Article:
Inside Modesto’s Beth Shalom Temple there was standing room only; another dozen people stood in the foyer. At the podium, a guest spokesman for the Islam religion said, “Why are we so afraid of difference when our Creator created us different?” The Imam spoke also of the close bonds between his church and the synagogue.
In the audience, Christian, Jew, Muslim—all the colors of the American religious rainbow—listened silently. Some wept.
Outside the temple, two Modesto Police Officers chatted quietly. One mentioned that he never thought he’d be standing guard at a place of worship.
It was impossible to avoid thinking what it means when people in a purported free country are wantonly slain while worshipping. Even more sobering is the knowledge that some synagogues routinely have armed guards on duty, especially during high holy days.
But the American people need to consider the significance when armed Nazis march in the streets and white supremacists, Ku Klux Klan members and swastika-sporting skinheads openly carry torches and weapons while chanting, “Jews will not replace us.”
America—the “City on a Hill”—has always struggled to turn away the demons of hate, racism, religious extremism, and crackpot nationalism. But today the darkness is upon us again, and too many have gone silent.
The greatest chapters in American history were written by those who honored liberty, equality, and the brotherhood of all mankind. From the very beginning of the nation’s history, unity has been the cornerstone of our values, beginning with George Washington, who warned in his Farewell Address of those who would divide us.
Washington said of unity that we should,
“…cherish a cordial, habitual, and immovable attachment to it; accustoming yourselves to think and speak of it as of the palladium of your political safety and prosperity; watching for its preservation with jealous anxiety; discountenancing whatever may suggest even a suspicion that it can in any event be abandoned; and indignantly frowning upon the first dawning of every attempt to alienate any portion of our country from the rest, or to enfeeble the sacred ties which now link together the various parts.”
The original motto for the nation, “E Pluribus Unum,” was adopted by an Act of Congress in 1782. Meaning, “Out of Many, One,” it was always imperfect in application, but there were also always those who strove to turn the ideal into a reality, including Abraham Lincoln, who promised at Gettysburg that, “this nation, under God, shall have a new birth of freedom.”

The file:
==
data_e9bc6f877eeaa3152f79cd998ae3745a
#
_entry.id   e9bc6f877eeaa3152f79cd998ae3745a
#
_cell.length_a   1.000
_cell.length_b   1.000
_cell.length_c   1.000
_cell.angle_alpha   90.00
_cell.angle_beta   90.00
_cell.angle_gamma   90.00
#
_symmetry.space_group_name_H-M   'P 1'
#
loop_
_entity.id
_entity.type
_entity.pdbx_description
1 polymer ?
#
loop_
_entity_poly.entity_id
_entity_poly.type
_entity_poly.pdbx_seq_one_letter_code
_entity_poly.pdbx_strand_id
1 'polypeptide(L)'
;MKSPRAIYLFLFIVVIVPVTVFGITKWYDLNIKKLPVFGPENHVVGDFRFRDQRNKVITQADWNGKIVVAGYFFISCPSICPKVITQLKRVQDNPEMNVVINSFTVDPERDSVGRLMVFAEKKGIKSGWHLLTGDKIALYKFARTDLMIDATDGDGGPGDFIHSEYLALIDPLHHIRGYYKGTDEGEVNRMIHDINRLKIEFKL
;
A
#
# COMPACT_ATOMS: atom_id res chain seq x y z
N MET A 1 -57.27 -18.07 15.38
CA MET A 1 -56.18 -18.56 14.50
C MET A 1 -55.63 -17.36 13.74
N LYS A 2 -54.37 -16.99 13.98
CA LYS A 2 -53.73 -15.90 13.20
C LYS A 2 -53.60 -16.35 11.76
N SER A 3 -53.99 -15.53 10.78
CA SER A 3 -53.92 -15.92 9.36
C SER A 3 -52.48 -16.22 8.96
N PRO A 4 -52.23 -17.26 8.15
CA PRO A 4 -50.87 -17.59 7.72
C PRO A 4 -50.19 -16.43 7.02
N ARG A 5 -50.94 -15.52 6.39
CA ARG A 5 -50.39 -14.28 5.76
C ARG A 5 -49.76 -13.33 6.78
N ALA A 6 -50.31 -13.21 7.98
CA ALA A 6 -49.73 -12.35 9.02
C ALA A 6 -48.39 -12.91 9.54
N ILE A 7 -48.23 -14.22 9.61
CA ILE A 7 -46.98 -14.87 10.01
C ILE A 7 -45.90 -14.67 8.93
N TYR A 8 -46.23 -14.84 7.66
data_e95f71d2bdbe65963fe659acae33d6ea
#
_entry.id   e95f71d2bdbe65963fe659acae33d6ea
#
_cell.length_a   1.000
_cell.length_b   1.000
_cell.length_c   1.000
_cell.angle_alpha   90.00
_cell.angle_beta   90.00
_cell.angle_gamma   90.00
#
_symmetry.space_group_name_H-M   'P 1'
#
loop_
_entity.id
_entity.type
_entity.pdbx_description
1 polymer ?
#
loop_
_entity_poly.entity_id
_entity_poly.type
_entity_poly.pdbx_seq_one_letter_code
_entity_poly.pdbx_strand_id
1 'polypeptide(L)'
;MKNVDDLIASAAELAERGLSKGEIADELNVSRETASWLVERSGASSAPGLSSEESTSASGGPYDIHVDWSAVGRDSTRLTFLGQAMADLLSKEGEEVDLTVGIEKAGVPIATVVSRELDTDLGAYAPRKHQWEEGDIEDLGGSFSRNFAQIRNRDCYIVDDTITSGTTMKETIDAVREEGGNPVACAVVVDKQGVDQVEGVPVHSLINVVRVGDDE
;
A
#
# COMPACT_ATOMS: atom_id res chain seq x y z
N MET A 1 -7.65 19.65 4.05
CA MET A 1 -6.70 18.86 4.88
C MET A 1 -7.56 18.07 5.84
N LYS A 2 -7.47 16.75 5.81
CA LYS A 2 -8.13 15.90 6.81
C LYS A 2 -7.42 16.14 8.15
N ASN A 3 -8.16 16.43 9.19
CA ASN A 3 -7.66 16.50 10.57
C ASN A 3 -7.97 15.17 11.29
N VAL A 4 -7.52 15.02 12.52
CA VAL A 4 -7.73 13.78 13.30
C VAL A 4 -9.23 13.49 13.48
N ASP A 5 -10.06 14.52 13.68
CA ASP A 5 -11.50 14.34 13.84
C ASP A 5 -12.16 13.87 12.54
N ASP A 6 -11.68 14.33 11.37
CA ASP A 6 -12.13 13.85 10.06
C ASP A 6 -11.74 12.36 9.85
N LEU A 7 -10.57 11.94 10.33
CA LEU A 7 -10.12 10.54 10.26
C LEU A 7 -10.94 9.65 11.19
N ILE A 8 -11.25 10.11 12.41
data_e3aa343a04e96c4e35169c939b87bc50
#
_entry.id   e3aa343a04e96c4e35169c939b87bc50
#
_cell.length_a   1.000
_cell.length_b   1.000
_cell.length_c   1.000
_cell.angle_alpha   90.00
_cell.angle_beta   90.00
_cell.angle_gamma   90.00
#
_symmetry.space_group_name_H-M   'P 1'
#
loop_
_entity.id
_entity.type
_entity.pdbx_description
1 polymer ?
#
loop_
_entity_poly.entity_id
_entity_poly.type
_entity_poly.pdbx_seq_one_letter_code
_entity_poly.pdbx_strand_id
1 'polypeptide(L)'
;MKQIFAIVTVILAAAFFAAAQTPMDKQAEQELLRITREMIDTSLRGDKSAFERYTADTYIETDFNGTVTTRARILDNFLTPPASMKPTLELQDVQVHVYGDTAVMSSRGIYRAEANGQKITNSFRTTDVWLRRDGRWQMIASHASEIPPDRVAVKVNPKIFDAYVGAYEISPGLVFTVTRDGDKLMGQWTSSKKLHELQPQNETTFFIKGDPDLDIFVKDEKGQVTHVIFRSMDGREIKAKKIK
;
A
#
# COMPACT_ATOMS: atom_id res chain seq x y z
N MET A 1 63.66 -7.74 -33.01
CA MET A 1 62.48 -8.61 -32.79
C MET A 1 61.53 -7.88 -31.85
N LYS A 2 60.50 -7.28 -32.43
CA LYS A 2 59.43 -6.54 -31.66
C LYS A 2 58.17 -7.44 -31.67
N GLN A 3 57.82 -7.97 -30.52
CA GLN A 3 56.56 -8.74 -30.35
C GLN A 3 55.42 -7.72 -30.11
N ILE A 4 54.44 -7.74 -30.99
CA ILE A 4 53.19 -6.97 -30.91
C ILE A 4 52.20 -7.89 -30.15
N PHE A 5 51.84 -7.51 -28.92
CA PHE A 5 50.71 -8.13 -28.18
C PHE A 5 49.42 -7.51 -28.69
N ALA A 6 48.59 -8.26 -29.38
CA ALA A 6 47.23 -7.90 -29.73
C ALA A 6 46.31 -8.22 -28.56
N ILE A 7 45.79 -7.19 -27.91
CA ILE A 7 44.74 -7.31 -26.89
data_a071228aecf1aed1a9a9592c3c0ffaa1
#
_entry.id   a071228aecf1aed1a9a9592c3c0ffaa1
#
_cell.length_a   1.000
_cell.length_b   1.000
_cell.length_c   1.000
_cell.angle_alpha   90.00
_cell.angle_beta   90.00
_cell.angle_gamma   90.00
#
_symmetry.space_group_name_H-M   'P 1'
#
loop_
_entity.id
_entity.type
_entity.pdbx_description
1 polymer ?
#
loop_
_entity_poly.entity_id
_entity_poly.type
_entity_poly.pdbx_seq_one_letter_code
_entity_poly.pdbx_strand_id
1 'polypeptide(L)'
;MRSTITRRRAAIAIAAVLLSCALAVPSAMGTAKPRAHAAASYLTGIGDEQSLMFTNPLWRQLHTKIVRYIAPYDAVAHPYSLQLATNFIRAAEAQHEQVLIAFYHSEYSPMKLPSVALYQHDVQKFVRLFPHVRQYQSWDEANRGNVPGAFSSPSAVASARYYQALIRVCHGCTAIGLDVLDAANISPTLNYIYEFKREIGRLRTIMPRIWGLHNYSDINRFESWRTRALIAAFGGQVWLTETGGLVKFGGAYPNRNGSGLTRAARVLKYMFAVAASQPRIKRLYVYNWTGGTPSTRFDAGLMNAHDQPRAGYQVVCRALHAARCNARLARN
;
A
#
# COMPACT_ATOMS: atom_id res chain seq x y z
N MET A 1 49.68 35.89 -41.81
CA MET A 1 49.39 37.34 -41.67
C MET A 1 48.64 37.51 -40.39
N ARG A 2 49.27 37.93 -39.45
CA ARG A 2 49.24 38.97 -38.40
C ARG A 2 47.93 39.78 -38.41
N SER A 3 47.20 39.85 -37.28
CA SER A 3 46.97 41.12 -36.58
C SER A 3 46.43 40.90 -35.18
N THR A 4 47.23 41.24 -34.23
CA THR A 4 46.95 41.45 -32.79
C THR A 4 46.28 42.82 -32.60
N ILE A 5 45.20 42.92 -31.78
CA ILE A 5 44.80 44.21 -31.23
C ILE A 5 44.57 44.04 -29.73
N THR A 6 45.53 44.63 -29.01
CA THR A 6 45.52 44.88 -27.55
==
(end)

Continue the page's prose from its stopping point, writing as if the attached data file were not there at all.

That “new birth of freedom” has proved to be an ongoing task, but we have always had brave Americans willing to pick up Lincoln’s banner and carry it forward. Sunday, it was an Imam speaking in a Jewish synagogue who asked, “How are we allowing the overwhelming minority to speak louder than the rest of us?”
And it was Riverbank’s Virginia Madueno who said afterward, “Today we were one… If only we could keep this up past today’s vigil and outside the walls of the synagogue. It should be something we should all strive to do.”
Henceforward, we honor the heroes and leaders who acted so resolutely to animate our American ideals of liberty and justice for all. It is our mission to turn away the darkness.
Very beautiful and well said! One correction : JEWISH HOUSE OF WORSHIP NOT CALLED A CHURCH! Proper word I’d Synagogue! Thank you for your article.
Eric Caine says
Thank you Myrna. We have made a correction.
I arrived early enough that I didn’t see anyone I knew. I was shown a seat between two men and then heard that the back would have to be opened. I had no idea how many were there until the end. Even looking back from my seat I got no feel for the magnitude of the masses. I sat rapt among crying Jews listening to everything. I felt the Imam from Manteca was best at stating the current situation and our common resolve to make things better. I was struck by the numbers of people in attendance. Your article captures the moment of awe and grace.
James Costello says
Good article, Eric! A small correction. A Muslim cleric is called an Imam not an Iman. 😉
Eric Caine says
Thank you Jim. Always appreciate your sharp eye.
hi, just a quick note, our community is called Congregation Beth Shalom.
temple is no where in our name.
Eric Caine says
Thank you, Shoshana. Colloquially, it is often referred to as “Beth Shalom Temple,” meaning the building, as far as I understand. By any name, it is a community treasure.
John Barger says
Keep up the good work. Our community needs this kind of reporting. Thank you.
Don Barton says
Thanks, Eric, for your beautifully-written tribute and your timely call for our nation to come together at this time of mourning and loss. We are an imperfect nation, but we’re blessed to be a nation founded on high ideals, that “all men (and women) are created equal, that they are endowed by their Creator with certain unalienable rights–that among these are Life, Liberty, and the Pursuit of Happiness”. When those of a particular race or religion are targeted simply because of who they are and what they believe, the foundations of our country are shaken. America has a proud history of being–oftentimes alone or nearly so–a strong supporter of the nation of Israel. We share in the terrible loss of life in Pittsburgh, for it is a loss for all of us who love this country.
Chyril Turner says
Thanks, Eric Caine and The Valley Citizen, for this thoughtful and much needed article. Our community continues to grow stronger as we support Congregation Beth Shalom and all places of worship. Millions of people in the world are working together to end hate speech and violence.
John Wagner says
This is a superb essay, Eric. Thank you for your elegantly-crafted comments. I’ll definitely be forwarding it to others.
Excellent work, Eric.
When I lived in Israel, I invited one of my co-workers to come visit me in America. He shook his finger at me and said with a smile, “No way — America is too violent.”